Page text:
I certainly agree with my hon. Friend, and I believe that this crisis may, ironically, afford us the opportunity to do so. That is why we cannot afford to cut off the job retention scheme in October. We need it to help us through that transition into the post-covid economy, whatever it looks like. None of us knows what that will be. None of us knows which sectors of the economy will survive or even thrive, and which will struggle or collapse.
That is the one point on which I take issue with the Labour motion. How do we know which sectors to target, and if we target, who do we leave out? Which industries do we allow to go to the wall? Which employees do we throw on the scrapheap? I come originally from Clydeside. I know—the memory of it is seared on my consciousness and runs through everything I do in politics—the damage that is done to lives when an industry dies and those who depended on it have nowhere to turn. We cannot allow that to happen to another generation.
If this virus has confronted us with the challenge of a lifetime or of a century, it also offers an opportunity, because we are now as close to having a blank sheet of paper as we are ever likely to be. Use the job retention scheme and the structure of support, and develop it further. Furlough people while we begin to transition and develop our future. Use the scheme as the basis of the Government’s strategy, for which we are all waiting.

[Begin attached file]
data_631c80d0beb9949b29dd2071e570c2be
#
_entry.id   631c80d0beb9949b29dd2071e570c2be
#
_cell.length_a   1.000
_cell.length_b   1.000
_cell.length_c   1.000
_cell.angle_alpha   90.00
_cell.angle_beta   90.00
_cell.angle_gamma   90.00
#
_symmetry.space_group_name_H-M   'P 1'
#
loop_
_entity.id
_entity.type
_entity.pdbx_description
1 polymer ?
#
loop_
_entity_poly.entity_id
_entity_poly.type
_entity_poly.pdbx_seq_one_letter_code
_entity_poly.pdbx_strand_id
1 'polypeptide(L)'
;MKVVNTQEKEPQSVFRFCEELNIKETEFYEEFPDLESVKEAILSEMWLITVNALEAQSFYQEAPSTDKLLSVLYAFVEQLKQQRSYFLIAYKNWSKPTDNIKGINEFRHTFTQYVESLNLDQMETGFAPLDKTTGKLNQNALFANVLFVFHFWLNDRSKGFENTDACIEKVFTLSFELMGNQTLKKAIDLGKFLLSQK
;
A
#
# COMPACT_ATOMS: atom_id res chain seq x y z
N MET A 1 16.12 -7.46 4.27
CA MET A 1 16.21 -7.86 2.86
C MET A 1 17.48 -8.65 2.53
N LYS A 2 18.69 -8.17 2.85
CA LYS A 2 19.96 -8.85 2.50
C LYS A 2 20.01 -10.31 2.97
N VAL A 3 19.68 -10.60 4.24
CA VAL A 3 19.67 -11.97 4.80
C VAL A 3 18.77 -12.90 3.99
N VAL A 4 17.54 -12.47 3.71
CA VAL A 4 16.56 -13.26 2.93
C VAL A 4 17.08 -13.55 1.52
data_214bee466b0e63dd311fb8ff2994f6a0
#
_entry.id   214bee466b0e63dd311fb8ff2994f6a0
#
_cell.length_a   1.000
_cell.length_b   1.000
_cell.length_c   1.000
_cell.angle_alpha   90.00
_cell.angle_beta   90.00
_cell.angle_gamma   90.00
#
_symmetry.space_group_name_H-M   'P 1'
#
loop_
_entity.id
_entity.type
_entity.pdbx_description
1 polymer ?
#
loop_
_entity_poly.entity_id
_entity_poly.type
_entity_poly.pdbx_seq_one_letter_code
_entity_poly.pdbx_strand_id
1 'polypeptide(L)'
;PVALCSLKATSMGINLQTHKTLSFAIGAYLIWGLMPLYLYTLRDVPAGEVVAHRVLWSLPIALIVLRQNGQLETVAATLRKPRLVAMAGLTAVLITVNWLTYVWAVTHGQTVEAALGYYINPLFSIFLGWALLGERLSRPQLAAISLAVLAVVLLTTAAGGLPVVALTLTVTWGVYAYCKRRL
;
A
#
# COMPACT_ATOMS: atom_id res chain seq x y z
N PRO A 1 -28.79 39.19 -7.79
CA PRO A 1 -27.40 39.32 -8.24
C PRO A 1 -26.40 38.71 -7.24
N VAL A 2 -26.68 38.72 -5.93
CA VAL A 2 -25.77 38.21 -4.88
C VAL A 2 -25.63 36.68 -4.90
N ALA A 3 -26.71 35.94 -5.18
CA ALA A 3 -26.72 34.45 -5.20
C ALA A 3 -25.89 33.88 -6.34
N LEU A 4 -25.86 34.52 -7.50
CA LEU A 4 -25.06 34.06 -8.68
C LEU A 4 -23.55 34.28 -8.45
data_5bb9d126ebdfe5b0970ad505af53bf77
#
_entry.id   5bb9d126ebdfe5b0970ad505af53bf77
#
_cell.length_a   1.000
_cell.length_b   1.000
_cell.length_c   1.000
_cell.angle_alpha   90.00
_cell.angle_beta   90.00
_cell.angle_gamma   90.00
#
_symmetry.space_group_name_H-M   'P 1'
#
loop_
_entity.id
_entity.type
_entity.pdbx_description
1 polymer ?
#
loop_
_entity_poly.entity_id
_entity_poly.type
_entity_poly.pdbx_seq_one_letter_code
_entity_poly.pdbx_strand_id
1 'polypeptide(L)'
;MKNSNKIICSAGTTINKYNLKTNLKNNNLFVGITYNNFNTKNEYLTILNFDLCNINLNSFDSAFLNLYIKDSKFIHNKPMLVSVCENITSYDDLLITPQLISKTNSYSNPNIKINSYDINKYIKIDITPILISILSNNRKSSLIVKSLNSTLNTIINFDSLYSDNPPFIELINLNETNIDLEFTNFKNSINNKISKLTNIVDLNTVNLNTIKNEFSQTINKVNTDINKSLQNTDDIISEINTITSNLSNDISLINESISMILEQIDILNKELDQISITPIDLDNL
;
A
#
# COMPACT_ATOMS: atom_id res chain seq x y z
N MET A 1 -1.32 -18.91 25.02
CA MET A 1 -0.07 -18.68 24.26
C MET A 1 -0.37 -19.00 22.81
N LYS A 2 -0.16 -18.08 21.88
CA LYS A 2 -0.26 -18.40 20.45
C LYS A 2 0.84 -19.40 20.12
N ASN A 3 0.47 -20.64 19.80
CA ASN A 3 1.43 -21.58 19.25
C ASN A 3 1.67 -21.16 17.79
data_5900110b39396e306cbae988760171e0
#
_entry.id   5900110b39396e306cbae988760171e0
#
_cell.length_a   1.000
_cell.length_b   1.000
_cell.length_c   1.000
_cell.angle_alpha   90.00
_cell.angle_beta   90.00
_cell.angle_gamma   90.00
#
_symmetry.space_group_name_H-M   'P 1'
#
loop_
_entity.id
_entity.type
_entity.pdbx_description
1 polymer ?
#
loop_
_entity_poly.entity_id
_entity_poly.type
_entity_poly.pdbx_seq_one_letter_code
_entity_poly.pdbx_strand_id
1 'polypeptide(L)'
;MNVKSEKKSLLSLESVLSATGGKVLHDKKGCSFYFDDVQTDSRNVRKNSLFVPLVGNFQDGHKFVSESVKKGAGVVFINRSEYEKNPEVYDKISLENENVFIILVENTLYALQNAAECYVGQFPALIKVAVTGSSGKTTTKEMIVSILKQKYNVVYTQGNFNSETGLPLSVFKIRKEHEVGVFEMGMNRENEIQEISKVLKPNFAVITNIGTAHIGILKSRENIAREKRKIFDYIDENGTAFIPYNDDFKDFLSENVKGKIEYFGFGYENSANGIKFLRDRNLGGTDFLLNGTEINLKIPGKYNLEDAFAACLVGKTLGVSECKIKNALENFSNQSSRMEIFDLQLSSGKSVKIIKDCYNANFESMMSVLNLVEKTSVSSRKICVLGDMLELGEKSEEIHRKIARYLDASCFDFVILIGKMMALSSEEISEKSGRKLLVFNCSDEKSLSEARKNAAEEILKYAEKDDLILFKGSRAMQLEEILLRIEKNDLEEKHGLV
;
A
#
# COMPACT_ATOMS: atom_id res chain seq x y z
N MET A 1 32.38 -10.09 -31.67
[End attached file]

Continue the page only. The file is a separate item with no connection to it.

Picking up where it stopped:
It has been calculated that keeping the scheme going until June of next year would cost £10 billion. Surely, that is a drop in the ocean compared with what will be lost if we do not. In that time, we can ensure that the industries and employers that can survive do so, and we can help the others to transition. Instead of mothballing companies, encourage them to work. Look at the flexible schemes in Germany, France and Austria, and at what they are doing to protect their economies. Let us use the time we have to upskill and retrain.
We need to innovate our way out of this, and we can. We need to create new industries and green jobs, investigate hydrogen power and encourage our aviation industry to be greener. We must make wellbeing the measure of our economy, and quality of life the measure of our success. The world and its economies are changing around us. The job retention scheme has given us time and we need to ensure that we use it properly. We must turn the birthplace of the industrial revolution into the home of a new green revolution.